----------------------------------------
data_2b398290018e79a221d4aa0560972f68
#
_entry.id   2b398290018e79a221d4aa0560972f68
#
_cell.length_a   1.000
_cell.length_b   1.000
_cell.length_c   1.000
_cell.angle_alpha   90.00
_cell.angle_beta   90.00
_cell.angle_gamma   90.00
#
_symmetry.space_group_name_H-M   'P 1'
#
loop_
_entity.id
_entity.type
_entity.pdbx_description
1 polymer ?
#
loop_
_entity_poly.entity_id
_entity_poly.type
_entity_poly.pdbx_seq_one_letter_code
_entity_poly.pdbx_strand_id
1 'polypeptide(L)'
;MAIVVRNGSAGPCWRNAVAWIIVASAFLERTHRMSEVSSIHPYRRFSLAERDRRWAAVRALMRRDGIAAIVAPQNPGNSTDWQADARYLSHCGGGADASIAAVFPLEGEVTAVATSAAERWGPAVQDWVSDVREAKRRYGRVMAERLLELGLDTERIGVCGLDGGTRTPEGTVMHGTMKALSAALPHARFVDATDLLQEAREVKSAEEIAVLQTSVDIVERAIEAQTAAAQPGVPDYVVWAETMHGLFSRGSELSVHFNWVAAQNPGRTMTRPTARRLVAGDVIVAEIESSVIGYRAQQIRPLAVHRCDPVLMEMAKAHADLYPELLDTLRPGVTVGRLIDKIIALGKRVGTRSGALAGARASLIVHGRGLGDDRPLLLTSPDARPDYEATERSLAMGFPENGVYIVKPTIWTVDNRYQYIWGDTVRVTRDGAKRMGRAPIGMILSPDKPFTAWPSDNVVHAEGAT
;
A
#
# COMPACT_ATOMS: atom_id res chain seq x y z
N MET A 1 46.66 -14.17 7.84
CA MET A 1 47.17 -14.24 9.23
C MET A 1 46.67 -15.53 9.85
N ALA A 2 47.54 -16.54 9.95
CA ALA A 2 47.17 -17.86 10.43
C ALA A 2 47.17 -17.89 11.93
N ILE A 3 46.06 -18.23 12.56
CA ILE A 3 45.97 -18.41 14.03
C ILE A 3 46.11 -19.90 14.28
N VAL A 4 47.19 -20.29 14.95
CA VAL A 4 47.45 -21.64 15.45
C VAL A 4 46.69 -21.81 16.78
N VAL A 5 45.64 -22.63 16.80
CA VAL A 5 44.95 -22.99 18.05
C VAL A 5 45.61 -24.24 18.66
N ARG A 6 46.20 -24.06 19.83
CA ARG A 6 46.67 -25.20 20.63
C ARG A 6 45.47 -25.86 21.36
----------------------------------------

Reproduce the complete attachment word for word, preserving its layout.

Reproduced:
data_2b398290018e79a221d4aa0560972f68
#
_entry.id   2b398290018e79a221d4aa0560972f68
#
_cell.length_a   1.000
_cell.length_b   1.000
_cell.length_c   1.000
_cell.angle_alpha   90.00
_cell.angle_beta   90.00
_cell.angle_gamma   90.00
#
_symmetry.space_group_name_H-M   'P 1'
#
loop_
_entity.id
_entity.type
_entity.pdbx_description
1 polymer ?
#
loop_
_entity_poly.entity_id
_entity_poly.type
_entity_poly.pdbx_seq_one_letter_code
_entity_poly.pdbx_strand_id
1 'polypeptide(L)'
;MAIVVRNGSAGPCWRNAVAWIIVASAFLERTHRMSEVSSIHPYRRFSLAERDRRWAAVRALMRRDGIAAIVAPQNPGNSTDWQADARYLSHCGGGADASIAAVFPLEGEVTAVATSAAERWGPAVQDWVSDVREAKRRYGRVMAERLLELGLDTERIGVCGLDGGTRTPEGTVMHGTMKALSAALPHARFVDATDLLQEAREVKSAEEIAVLQTSVDIVERAIEAQTAAAQPGVPDYVVWAETMHGLFSRGSELSVHFNWVAAQNPGRTMTRPTARRLVAGDVIVAEIESSVIGYRAQQIRPLAVHRCDPVLMEMAKAHADLYPELLDTLRPGVTVGRLIDKIIALGKRVGTRSGALAGARASLIVHGRGLGDDRPLLLTSPDARPDYEATERSLAMGFPENGVYIVKPTIWTVDNRYQYIWGDTVRVTRDGAKRMGRAPIGMILSPDKPFTAWPSDNVVHAEGAT
;
A
#
# COMPACT_ATOMS: atom_id res chain seq x y z
N MET A 1 46.66 -14.17 7.84
CA MET A 1 47.17 -14.24 9.23
C MET A 1 46.67 -15.53 9.85
N ALA A 2 47.54 -16.54 9.95
CA ALA A 2 47.17 -17.86 10.43
C ALA A 2 47.17 -17.89 11.93
N ILE A 3 46.06 -18.23 12.56
CA ILE A 3 45.97 -18.41 14.03
C ILE A 3 46.11 -19.90 14.28
N VAL A 4 47.19 -20.29 14.95
CA VAL A 4 47.45 -21.64 15.45
C VAL A 4 46.69 -21.81 16.78
N VAL A 5 45.64 -22.63 16.80
CA VAL A 5 44.95 -22.99 18.05
C VAL A 5 45.61 -24.24 18.66
N ARG A 6 46.20 -24.06 19.83
CA ARG A 6 46.67 -25.20 20.63
C ARG A 6 45.47 -25.86 21.36